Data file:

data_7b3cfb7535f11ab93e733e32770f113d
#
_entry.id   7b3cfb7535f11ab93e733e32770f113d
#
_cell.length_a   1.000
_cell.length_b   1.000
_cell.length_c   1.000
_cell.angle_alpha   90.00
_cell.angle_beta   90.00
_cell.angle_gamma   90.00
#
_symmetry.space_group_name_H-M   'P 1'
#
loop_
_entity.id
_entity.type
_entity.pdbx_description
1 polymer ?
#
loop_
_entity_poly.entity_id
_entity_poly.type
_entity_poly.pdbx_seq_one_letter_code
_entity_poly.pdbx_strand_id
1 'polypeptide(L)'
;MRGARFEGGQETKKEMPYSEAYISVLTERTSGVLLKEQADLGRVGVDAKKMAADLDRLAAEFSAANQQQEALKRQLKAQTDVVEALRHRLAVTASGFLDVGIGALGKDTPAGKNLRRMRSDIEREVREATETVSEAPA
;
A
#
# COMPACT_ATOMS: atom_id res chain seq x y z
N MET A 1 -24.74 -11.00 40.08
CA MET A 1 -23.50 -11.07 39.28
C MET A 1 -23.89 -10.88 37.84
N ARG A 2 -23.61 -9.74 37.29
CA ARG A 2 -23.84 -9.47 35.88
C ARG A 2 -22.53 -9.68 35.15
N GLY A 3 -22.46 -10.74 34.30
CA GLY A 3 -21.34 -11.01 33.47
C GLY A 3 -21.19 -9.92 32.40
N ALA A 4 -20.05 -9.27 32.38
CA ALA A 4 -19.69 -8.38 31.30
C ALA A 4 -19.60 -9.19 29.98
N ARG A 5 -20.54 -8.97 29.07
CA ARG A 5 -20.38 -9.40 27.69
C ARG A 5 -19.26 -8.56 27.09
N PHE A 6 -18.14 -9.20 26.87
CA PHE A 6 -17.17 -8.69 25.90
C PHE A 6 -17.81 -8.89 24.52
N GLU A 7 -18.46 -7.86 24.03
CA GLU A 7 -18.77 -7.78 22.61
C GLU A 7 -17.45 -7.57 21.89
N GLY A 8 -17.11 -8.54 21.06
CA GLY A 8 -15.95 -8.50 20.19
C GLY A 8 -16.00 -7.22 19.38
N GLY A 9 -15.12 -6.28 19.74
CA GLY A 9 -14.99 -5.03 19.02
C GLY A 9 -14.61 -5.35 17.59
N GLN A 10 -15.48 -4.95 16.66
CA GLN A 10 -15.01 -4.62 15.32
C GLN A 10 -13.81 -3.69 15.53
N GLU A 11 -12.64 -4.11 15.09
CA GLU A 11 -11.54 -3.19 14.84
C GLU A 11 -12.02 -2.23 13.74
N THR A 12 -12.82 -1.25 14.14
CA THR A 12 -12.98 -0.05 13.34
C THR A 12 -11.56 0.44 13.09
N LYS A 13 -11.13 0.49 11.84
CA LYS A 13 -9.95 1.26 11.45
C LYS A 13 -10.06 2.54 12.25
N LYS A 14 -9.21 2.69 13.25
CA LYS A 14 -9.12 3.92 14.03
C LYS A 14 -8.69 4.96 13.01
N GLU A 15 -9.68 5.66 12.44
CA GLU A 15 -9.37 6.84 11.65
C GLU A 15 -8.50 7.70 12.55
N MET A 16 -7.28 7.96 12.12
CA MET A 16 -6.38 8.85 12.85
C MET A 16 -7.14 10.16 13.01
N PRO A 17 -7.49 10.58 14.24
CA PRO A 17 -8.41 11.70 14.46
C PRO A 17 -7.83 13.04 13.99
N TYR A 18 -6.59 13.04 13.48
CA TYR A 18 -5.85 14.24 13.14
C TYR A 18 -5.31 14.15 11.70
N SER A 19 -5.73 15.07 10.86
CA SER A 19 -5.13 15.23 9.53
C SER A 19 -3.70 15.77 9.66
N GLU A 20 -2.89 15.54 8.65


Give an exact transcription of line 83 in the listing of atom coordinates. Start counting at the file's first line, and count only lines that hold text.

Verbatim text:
CA TYR A 18 -5.85 14.24 13.14